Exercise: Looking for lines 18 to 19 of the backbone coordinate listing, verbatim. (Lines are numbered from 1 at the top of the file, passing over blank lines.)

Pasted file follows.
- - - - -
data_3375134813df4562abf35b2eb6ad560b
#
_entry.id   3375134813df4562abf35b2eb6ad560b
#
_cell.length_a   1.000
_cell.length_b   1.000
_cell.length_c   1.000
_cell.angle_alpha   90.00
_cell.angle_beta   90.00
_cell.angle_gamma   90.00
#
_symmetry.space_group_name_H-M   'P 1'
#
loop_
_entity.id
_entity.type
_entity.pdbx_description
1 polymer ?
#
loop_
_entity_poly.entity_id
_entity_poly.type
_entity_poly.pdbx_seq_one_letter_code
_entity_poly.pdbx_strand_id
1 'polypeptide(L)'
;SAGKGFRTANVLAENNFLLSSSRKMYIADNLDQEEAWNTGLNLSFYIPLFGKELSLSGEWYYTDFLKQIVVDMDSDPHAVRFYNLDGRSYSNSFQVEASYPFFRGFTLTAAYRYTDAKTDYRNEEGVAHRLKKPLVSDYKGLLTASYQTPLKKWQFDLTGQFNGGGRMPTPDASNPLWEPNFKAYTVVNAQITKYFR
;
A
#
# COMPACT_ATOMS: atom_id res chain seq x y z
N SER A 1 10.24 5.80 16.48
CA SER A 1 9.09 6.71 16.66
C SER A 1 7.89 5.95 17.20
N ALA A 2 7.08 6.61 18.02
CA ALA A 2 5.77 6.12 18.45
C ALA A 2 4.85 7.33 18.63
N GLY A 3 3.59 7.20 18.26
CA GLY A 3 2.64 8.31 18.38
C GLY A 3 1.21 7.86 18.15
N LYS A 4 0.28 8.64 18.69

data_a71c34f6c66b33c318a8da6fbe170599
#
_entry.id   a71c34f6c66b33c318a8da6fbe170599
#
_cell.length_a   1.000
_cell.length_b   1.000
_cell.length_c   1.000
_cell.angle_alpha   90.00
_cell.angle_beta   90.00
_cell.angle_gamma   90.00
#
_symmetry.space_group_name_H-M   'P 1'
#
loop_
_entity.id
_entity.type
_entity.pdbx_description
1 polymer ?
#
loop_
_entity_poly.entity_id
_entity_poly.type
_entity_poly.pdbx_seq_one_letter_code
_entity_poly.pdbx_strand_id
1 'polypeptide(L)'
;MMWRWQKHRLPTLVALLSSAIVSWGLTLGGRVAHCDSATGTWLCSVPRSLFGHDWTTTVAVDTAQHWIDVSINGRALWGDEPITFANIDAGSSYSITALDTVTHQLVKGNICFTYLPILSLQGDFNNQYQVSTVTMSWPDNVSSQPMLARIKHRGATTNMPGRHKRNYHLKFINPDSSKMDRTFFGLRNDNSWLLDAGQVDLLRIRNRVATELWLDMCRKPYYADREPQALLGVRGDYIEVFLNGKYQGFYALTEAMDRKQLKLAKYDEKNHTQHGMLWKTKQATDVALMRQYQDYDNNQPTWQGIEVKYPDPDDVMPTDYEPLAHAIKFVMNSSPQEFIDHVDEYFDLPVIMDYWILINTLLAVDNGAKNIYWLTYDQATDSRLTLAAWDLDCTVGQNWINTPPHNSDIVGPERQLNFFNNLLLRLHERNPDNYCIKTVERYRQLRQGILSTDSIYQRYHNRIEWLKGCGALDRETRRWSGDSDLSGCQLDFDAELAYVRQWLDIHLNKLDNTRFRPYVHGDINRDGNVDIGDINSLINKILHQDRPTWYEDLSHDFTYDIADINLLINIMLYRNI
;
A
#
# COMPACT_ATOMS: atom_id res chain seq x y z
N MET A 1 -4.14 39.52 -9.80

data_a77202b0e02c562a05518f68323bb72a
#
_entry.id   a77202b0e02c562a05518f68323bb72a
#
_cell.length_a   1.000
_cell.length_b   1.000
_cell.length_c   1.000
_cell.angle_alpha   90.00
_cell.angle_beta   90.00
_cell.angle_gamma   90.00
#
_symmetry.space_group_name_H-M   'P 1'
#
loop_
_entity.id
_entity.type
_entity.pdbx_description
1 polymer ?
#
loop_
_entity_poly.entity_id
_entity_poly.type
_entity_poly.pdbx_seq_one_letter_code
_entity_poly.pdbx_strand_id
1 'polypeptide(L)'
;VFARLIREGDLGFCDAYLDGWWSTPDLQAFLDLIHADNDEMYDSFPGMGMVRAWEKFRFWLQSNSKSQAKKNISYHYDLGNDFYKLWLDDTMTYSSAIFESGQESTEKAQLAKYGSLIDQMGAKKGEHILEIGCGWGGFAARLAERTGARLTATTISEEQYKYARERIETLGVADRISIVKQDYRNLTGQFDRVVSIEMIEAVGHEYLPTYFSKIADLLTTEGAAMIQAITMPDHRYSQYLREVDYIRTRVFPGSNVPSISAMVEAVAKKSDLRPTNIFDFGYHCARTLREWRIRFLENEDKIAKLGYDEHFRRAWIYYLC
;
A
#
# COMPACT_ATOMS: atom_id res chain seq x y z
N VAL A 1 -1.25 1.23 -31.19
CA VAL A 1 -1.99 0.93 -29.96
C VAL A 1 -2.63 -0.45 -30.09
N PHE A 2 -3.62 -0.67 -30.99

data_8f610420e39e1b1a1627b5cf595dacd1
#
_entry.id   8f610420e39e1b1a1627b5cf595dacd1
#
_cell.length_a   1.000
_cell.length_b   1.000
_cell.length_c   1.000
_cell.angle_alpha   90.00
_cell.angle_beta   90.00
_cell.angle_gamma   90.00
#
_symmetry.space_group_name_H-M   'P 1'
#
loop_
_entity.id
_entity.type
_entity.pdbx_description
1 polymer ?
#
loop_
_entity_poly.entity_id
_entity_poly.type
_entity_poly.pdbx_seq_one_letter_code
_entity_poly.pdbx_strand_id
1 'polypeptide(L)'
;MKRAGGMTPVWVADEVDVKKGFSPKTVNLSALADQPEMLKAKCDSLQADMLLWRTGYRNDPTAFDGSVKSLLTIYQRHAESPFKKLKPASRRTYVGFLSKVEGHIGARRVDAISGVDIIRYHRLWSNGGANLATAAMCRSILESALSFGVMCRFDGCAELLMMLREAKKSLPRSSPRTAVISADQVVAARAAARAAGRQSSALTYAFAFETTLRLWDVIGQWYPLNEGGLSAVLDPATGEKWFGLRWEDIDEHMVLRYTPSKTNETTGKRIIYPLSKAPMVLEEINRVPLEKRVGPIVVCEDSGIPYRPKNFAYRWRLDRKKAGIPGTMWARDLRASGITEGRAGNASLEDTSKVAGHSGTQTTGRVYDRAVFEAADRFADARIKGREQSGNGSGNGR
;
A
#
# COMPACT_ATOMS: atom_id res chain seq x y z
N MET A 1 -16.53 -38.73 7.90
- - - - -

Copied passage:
1 polymer ?
#